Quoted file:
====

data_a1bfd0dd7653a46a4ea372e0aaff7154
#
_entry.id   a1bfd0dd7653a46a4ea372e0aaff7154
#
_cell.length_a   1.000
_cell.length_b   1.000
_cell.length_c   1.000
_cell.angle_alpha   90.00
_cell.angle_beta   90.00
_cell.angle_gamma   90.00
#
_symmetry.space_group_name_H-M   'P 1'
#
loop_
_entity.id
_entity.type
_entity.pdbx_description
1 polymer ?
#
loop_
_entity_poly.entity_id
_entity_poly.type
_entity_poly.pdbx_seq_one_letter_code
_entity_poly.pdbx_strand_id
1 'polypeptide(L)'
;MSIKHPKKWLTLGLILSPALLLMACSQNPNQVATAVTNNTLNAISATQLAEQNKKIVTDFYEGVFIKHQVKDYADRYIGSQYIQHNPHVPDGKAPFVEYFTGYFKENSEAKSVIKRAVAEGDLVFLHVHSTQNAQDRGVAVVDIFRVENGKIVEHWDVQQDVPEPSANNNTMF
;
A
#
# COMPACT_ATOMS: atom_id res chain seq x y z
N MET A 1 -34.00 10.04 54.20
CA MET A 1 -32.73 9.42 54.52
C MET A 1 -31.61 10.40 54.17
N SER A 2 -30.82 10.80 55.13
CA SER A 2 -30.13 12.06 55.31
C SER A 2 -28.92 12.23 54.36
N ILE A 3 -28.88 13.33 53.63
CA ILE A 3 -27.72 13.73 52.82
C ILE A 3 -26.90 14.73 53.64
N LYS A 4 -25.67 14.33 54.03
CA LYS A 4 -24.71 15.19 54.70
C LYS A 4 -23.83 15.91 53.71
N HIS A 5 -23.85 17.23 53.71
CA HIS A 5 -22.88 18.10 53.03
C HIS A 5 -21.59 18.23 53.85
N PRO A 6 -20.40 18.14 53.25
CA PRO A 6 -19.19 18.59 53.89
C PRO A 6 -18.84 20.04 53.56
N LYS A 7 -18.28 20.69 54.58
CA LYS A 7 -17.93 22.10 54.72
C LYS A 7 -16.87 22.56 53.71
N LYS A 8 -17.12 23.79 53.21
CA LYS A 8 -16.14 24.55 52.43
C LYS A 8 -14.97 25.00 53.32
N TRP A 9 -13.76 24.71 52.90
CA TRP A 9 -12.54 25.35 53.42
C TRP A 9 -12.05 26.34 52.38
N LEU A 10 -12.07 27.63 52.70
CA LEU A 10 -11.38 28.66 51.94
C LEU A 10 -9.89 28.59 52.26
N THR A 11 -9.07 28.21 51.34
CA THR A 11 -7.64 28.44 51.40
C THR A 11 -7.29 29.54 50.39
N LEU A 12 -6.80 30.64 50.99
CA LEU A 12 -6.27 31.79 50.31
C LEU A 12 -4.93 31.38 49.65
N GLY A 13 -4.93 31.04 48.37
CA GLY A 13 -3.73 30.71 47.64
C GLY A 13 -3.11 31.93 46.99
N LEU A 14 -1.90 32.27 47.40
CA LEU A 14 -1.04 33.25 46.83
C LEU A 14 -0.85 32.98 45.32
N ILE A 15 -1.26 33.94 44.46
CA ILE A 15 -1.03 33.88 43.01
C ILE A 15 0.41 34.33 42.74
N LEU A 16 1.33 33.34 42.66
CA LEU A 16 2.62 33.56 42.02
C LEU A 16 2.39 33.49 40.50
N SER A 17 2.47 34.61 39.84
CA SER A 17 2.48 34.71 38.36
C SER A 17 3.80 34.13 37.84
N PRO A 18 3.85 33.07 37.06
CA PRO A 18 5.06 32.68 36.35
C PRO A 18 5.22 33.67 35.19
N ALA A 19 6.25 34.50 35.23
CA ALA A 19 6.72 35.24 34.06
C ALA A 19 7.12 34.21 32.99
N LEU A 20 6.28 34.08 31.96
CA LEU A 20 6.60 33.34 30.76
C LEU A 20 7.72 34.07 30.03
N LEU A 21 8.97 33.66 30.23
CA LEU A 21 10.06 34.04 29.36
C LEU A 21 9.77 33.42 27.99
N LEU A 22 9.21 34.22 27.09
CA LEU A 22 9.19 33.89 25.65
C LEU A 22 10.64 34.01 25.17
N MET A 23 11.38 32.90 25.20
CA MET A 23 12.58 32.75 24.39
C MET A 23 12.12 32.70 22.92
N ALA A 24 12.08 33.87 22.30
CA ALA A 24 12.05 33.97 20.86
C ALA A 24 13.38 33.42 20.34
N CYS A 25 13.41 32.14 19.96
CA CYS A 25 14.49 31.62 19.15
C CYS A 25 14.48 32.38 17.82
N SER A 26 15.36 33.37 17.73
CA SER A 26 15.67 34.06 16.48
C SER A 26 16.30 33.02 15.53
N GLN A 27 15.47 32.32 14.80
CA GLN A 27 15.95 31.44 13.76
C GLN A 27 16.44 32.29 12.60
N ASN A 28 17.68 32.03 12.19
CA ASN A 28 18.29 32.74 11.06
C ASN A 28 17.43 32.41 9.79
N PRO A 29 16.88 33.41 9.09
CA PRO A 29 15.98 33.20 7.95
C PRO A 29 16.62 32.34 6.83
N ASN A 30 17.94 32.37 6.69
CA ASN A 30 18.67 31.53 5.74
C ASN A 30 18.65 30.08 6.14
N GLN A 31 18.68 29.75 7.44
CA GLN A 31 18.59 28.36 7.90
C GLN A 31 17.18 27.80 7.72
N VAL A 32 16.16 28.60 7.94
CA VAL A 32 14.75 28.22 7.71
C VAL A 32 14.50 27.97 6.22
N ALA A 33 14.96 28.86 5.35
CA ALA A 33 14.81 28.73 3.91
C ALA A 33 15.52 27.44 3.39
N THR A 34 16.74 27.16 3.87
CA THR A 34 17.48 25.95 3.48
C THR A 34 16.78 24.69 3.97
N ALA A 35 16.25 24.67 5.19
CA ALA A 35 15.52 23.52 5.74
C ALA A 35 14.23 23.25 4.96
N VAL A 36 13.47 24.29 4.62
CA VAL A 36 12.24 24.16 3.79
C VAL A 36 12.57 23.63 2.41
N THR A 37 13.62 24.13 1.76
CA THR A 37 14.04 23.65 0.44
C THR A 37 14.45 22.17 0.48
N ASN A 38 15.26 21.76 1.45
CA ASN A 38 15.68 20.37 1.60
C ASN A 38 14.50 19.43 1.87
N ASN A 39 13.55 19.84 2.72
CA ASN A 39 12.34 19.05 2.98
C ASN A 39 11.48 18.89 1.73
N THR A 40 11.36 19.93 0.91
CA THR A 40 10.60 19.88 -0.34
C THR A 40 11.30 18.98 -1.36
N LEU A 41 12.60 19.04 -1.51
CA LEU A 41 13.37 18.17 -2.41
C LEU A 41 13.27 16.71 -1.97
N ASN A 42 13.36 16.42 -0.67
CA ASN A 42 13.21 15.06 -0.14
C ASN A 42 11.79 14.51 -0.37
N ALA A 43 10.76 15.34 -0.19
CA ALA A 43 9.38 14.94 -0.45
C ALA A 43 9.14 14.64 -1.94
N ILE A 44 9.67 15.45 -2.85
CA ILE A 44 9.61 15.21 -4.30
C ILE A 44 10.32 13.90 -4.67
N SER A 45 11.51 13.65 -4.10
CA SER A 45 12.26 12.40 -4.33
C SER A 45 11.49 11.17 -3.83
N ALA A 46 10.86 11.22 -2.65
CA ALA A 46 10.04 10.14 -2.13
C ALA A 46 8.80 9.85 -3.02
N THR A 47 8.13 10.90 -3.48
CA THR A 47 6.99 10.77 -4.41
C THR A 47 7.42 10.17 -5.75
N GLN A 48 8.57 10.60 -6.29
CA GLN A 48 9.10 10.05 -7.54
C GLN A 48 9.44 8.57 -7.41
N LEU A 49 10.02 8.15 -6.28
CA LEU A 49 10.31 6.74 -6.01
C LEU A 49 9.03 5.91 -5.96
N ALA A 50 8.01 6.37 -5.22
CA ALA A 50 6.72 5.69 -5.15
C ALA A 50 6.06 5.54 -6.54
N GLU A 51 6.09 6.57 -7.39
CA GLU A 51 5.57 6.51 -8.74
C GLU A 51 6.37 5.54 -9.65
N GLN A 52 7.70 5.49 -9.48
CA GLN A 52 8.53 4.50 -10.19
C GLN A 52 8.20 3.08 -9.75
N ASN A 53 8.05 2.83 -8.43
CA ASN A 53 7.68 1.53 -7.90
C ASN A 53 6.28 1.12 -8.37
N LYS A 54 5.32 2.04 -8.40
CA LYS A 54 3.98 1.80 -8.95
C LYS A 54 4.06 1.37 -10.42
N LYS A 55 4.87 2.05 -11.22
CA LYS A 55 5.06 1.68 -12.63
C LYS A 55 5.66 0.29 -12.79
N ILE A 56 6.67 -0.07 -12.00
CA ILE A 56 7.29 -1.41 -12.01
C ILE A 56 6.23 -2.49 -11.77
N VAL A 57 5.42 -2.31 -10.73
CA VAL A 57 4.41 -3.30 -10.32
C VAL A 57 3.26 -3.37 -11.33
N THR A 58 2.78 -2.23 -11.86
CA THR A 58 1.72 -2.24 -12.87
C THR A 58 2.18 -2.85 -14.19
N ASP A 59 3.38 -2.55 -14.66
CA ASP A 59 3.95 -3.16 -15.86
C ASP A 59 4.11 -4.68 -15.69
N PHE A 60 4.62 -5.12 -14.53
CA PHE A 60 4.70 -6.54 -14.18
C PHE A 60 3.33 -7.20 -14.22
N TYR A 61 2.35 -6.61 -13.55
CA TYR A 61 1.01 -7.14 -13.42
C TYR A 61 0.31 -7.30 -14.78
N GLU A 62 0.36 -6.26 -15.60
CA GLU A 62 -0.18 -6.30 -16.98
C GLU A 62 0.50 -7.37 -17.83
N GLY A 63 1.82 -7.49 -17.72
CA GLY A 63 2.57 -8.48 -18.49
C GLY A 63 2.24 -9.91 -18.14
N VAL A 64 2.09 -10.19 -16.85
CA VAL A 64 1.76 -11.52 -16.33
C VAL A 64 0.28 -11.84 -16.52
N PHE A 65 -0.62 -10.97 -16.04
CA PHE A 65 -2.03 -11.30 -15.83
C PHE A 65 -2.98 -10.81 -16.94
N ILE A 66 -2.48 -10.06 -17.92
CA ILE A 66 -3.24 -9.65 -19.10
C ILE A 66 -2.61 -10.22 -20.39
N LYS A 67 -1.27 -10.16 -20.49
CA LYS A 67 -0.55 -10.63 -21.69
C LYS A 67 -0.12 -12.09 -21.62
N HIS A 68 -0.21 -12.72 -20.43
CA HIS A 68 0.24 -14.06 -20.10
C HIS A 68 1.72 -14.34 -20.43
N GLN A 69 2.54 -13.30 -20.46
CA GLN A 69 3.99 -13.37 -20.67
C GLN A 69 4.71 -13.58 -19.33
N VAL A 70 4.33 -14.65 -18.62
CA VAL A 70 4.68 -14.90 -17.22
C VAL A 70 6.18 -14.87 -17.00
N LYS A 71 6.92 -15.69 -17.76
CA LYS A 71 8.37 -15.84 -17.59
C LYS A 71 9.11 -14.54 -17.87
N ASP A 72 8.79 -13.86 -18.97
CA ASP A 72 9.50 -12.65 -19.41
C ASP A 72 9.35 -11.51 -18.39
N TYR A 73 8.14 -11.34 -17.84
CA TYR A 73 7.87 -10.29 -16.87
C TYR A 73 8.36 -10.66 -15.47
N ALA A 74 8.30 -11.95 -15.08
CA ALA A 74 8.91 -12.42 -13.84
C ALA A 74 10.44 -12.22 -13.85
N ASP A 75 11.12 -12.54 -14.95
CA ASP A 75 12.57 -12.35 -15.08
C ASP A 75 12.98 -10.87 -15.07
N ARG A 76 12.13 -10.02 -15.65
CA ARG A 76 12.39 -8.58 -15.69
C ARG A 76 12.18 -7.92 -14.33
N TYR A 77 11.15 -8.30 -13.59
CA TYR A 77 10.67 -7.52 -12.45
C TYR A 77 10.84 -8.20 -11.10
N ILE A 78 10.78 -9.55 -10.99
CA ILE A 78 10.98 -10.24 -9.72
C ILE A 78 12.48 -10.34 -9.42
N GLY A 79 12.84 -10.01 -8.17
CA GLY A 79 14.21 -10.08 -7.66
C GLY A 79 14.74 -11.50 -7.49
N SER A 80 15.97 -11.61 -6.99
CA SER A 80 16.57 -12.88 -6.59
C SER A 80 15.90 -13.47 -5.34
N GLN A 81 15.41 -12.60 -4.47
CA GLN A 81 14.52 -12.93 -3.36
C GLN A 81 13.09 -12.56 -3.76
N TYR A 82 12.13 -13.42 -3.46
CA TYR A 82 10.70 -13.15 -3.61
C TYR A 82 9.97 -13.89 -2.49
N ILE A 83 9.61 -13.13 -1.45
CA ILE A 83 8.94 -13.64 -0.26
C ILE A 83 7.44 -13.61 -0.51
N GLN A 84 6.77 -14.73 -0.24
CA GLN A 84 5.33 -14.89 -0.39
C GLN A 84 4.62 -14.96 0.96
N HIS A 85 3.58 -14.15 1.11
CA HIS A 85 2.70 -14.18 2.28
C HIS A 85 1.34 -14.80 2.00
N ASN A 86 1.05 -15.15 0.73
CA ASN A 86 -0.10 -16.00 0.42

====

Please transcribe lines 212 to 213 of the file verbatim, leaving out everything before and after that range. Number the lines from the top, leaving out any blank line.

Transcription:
CA TYR A 61 1.01 -7.14 -13.42
C TYR A 61 0.31 -7.30 -14.78